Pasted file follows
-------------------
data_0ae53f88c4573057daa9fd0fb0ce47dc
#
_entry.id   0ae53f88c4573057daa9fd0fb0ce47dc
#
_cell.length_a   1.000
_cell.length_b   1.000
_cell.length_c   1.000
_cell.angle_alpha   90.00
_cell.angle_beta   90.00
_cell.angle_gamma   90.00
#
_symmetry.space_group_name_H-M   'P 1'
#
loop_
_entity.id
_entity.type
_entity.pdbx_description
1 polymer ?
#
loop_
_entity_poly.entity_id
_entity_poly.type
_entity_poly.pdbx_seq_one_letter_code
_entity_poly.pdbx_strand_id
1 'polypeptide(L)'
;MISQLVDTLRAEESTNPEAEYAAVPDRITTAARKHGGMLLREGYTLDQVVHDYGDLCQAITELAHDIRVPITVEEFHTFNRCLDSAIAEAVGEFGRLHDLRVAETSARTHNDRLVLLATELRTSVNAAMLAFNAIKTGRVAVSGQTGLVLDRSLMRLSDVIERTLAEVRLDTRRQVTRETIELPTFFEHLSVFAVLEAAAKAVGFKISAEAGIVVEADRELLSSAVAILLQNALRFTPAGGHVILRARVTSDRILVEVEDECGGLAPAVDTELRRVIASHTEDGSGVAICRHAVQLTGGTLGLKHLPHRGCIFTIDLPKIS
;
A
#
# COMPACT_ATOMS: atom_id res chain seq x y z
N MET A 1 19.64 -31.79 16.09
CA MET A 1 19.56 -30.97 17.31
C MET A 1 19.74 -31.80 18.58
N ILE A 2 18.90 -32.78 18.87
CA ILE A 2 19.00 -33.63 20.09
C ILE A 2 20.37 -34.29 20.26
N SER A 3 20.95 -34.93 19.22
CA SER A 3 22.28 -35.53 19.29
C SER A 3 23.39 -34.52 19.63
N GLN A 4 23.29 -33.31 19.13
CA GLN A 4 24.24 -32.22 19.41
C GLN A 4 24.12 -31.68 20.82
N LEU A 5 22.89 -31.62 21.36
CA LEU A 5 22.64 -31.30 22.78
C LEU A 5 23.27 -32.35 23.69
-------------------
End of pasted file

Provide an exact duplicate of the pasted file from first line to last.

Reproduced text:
data_0ae53f88c4573057daa9fd0fb0ce47dc
#
_entry.id   0ae53f88c4573057daa9fd0fb0ce47dc
#
_cell.length_a   1.000
_cell.length_b   1.000
_cell.length_c   1.000
_cell.angle_alpha   90.00
_cell.angle_beta   90.00
_cell.angle_gamma   90.00
#
_symmetry.space_group_name_H-M   'P 1'
#
loop_
_entity.id
_entity.type
_entity.pdbx_description
1 polymer ?
#
loop_
_entity_poly.entity_id
_entity_poly.type
_entity_poly.pdbx_seq_one_letter_code
_entity_poly.pdbx_strand_id
1 'polypeptide(L)'
;MISQLVDTLRAEESTNPEAEYAAVPDRITTAARKHGGMLLREGYTLDQVVHDYGDLCQAITELAHDIRVPITVEEFHTFNRCLDSAIAEAVGEFGRLHDLRVAETSARTHNDRLVLLATELRTSVNAAMLAFNAIKTGRVAVSGQTGLVLDRSLMRLSDVIERTLAEVRLDTRRQVTRETIELPTFFEHLSVFAVLEAAAKAVGFKISAEAGIVVEADRELLSSAVAILLQNALRFTPAGGHVILRARVTSDRILVEVEDECGGLAPAVDTELRRVIASHTEDGSGVAICRHAVQLTGGTLGLKHLPHRGCIFTIDLPKIS
;
A
#
# COMPACT_ATOMS: atom_id res chain seq x y z
N MET A 1 19.64 -31.79 16.09
CA MET A 1 19.56 -30.97 17.31
C MET A 1 19.74 -31.80 18.58
N ILE A 2 18.90 -32.78 18.87
CA ILE A 2 19.00 -33.63 20.09
C ILE A 2 20.37 -34.29 20.26
N SER A 3 20.95 -34.93 19.22
CA SER A 3 22.28 -35.53 19.29
C SER A 3 23.39 -34.52 19.63
N GLN A 4 23.29 -33.31 19.13
CA GLN A 4 24.24 -32.22 19.41
C GLN A 4 24.12 -31.68 20.82
N LEU A 5 22.89 -31.62 21.36
CA LEU A 5 22.64 -31.30 22.78
C LEU A 5 23.27 -32.35 23.69